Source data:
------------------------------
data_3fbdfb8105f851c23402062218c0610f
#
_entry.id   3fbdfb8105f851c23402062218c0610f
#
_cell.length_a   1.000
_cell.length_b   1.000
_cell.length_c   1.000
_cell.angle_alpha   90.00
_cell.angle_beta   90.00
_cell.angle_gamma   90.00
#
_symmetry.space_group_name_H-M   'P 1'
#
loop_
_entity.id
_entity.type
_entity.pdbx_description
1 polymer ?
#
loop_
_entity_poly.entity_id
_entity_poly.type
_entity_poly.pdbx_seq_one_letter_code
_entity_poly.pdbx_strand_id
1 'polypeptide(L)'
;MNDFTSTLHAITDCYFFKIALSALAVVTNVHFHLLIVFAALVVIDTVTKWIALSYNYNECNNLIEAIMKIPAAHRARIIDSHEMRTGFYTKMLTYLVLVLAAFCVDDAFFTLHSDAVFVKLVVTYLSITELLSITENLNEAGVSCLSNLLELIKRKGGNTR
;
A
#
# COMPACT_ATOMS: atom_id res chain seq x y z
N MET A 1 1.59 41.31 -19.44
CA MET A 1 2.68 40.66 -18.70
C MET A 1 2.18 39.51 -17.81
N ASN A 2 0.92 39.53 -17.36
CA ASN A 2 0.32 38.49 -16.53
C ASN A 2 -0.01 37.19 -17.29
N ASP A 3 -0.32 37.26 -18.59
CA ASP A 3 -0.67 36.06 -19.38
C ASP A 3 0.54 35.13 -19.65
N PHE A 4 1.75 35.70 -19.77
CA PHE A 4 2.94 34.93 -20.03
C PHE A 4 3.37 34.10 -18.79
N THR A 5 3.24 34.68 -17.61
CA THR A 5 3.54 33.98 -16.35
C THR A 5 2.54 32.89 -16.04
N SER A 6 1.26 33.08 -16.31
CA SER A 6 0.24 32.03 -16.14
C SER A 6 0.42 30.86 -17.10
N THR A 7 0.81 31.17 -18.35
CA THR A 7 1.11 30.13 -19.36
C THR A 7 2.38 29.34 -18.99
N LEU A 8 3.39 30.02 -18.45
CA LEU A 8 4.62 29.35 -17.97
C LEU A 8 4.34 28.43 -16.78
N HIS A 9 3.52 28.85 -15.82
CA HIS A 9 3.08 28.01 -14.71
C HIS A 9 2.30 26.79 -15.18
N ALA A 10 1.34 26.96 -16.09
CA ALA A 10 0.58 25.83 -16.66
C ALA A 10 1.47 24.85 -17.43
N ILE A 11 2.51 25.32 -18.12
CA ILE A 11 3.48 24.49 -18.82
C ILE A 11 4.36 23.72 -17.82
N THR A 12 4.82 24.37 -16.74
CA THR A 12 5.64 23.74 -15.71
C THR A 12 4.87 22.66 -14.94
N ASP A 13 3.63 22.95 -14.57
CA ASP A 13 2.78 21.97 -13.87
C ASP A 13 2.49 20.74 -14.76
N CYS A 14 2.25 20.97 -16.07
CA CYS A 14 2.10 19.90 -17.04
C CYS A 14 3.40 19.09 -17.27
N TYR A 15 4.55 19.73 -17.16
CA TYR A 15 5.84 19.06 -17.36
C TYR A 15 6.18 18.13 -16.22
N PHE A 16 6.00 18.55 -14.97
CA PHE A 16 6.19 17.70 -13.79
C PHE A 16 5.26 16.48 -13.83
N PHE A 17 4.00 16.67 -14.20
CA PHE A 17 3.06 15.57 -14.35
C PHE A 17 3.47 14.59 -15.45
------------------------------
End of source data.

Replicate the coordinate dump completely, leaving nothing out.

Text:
data_3fbdfb8105f851c23402062218c0610f
#
_entry.id   3fbdfb8105f851c23402062218c0610f
#
_cell.length_a   1.000
_cell.length_b   1.000
_cell.length_c   1.000
_cell.angle_alpha   90.00
_cell.angle_beta   90.00
_cell.angle_gamma   90.00
#
_symmetry.space_group_name_H-M   'P 1'
#
loop_
_entity.id
_entity.type
_entity.pdbx_description
1 polymer ?
#
loop_
_entity_poly.entity_id
_entity_poly.type
_entity_poly.pdbx_seq_one_letter_code
_entity_poly.pdbx_strand_id
1 'polypeptide(L)'
;MNDFTSTLHAITDCYFFKIALSALAVVTNVHFHLLIVFAALVVIDTVTKWIALSYNYNECNNLIEAIMKIPAAHRARIIDSHEMRTGFYTKMLTYLVLVLAAFCVDDAFFTLHSDAVFVKLVVTYLSITELLSITENLNEAGVSCLSNLLELIKRKGGNTR
;
A
#
# COMPACT_ATOMS: atom_id res chain seq x y z
N MET A 1 1.59 41.31 -19.44
CA MET A 1 2.68 40.66 -18.70
C MET A 1 2.18 39.51 -17.81
N ASN A 2 0.92 39.53 -17.36
CA ASN A 2 0.32 38.49 -16.53
C ASN A 2 -0.01 37.19 -17.29
N ASP A 3 -0.32 37.26 -18.59
CA ASP A 3 -0.67 36.06 -19.38
C ASP A 3 0.54 35.13 -19.65
N PHE A 4 1.75 35.70 -19.77
CA PHE A 4 2.94 34.93 -20.03
C PHE A 4 3.37 34.10 -18.79
N THR A 5 3.24 34.68 -17.61
CA THR A 5 3.54 33.98 -16.35
C THR A 5 2.54 32.89 -16.04
N SER A 6 1.26 33.08 -16.31
CA SER A 6 0.24 32.03 -16.14
C SER A 6 0.42 30.86 -17.10
N THR A 7 0.81 31.17 -18.35
CA THR A 7 1.11 30.13 -19.36
C THR A 7 2.38 29.34 -18.99
N LEU A 8 3.39 30.02 -18.45
CA LEU A 8 4.62 29.35 -17.97
C LEU A 8 4.34 28.43 -16.78
N HIS A 9 3.52 28.85 -15.82
CA HIS A 9 3.08 28.01 -14.71
C HIS A 9 2.30 26.79 -15.18
N ALA A 10 1.34 26.96 -16.09
CA ALA A 10 0.58 25.83 -16.66
C ALA A 10 1.47 24.85 -17.43
N ILE A 11 2.51 25.32 -18.12
CA ILE A 11 3.48 24.49 -18.82
C ILE A 11 4.36 23.72 -17.82
N THR A 12 4.82 24.37 -16.74
CA THR A 12 5.64 23.74 -15.71
C THR A 12 4.87 22.66 -14.94
N ASP A 13 3.63 22.95 -14.57
CA ASP A 13 2.78 21.97 -13.87
C ASP A 13 2.49 20.74 -14.76
N CYS A 14 2.25 20.97 -16.07
CA CYS A 14 2.10 19.90 -17.04
C CYS A 14 3.40 19.09 -17.27
N TYR A 15 4.55 19.73 -17.16
CA TYR A 15 5.84 19.06 -17.36
C TYR A 15 6.18 18.13 -16.22
N PHE A 16 6.00 18.55 -14.97
CA PHE A 16 6.19 17.70 -13.79
C PHE A 16 5.26 16.48 -13.83
N PHE A 17 4.00 16.67 -14.20
CA PHE A 17 3.06 15.57 -14.35
C PHE A 17 3.47 14.59 -15.45